“We could call it ‘the blizzard that wasn’t,'” jested a marketerin reference to the Nor’easter that had been billed as the firstbig winter storm of the year in the Northeast but turned out to berelatively benign after all. It and other market factors werelosing their price-boosting punch Tuesday, with the result thatnearly all points ranged from flat to about 20 cents lower. Thestandout exception to the general market was a Southern Californiaborder plunge of more than $5.
The storm turned out to be “not nearly as big a deal” as manypeople had been expecting Monday, the marketer said, noting thatNew York City schools had closed and that Nymex had halted tradingearly Monday and delayed its start Tuesday in anticipation. Theimpact on regional heating load was much less than might beexpected because major coastal urban areas such as New York Cityand Boston were spared the worst of the storm. Most of the severesnowfalls were concentrated in upstate New York and inland sectionsof New England.
The late Nymex start had another impact, according to a GulfCoast trader. “A lot of people seemed to be afraid to make anydeals for a while [Tuesday] morning until the screen activated,” hesaid. They were reluctant to commit to any prices without knowingwhich way futures were moving, he added.
Although about 600 MMcf/d of offshore gas remained off themarket at least through today due to the Destin shutdown (seeTransportation Notes), the loss appeared to be having little effectTuesday on either production area or market area prices, a coupleof sources agreed.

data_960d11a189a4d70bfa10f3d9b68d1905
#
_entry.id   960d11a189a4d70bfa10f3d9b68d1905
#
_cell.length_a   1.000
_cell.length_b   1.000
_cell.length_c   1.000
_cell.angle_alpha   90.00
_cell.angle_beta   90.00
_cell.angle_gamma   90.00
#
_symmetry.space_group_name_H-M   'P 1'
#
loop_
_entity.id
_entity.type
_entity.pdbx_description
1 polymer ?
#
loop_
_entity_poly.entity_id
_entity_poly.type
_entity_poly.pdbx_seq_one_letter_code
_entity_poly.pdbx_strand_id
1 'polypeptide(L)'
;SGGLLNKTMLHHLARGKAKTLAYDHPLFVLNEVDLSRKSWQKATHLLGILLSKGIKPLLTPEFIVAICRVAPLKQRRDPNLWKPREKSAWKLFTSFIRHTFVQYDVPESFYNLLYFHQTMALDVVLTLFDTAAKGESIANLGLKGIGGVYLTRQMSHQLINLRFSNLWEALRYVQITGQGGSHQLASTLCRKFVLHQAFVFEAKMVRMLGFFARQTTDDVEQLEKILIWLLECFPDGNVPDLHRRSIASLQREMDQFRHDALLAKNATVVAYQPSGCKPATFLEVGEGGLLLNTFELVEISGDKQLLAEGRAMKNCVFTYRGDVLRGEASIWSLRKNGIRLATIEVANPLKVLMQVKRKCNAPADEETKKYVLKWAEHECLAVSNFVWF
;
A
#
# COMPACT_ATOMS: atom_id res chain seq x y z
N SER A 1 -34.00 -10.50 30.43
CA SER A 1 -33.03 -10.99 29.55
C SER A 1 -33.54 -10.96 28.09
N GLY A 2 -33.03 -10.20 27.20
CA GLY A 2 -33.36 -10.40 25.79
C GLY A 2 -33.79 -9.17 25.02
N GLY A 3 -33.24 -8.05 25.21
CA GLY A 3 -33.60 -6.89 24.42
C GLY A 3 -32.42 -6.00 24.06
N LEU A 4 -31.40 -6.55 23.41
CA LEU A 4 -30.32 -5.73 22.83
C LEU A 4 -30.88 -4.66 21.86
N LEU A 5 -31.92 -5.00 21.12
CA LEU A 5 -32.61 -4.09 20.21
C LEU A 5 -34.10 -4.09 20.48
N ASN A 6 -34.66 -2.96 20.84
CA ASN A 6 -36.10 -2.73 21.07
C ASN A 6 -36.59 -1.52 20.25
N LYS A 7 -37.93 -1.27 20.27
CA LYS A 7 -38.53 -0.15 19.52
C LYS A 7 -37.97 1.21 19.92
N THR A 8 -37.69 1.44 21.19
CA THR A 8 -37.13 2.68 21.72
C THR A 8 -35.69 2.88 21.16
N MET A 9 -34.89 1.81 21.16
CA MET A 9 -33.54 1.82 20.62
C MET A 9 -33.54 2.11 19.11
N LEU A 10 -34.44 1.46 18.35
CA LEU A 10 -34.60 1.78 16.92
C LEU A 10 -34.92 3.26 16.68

Calling it a “kind of slow” market, a Midcontinent marketer saidprices were tailing off in late deals. “We’re starting to lose someheating load in the Midwest,” he said. Although they might turnsouth again over the weekend, Midwest high temperatures likely willbe up into the 40s toward Friday, he said.
The California border drop in hugely volatile trading (Tuesday’squote range exceeded $20) likely was due to traders shedding theirworries about SoCal Gas storage holding out for the rest of thewithdrawal season, according to one western trader. Also, El Pasolifted its low-linepack OFO and just about all of themaintenance-related field capacity restrictions will no longer bein effect for today’s gas day, she noted.
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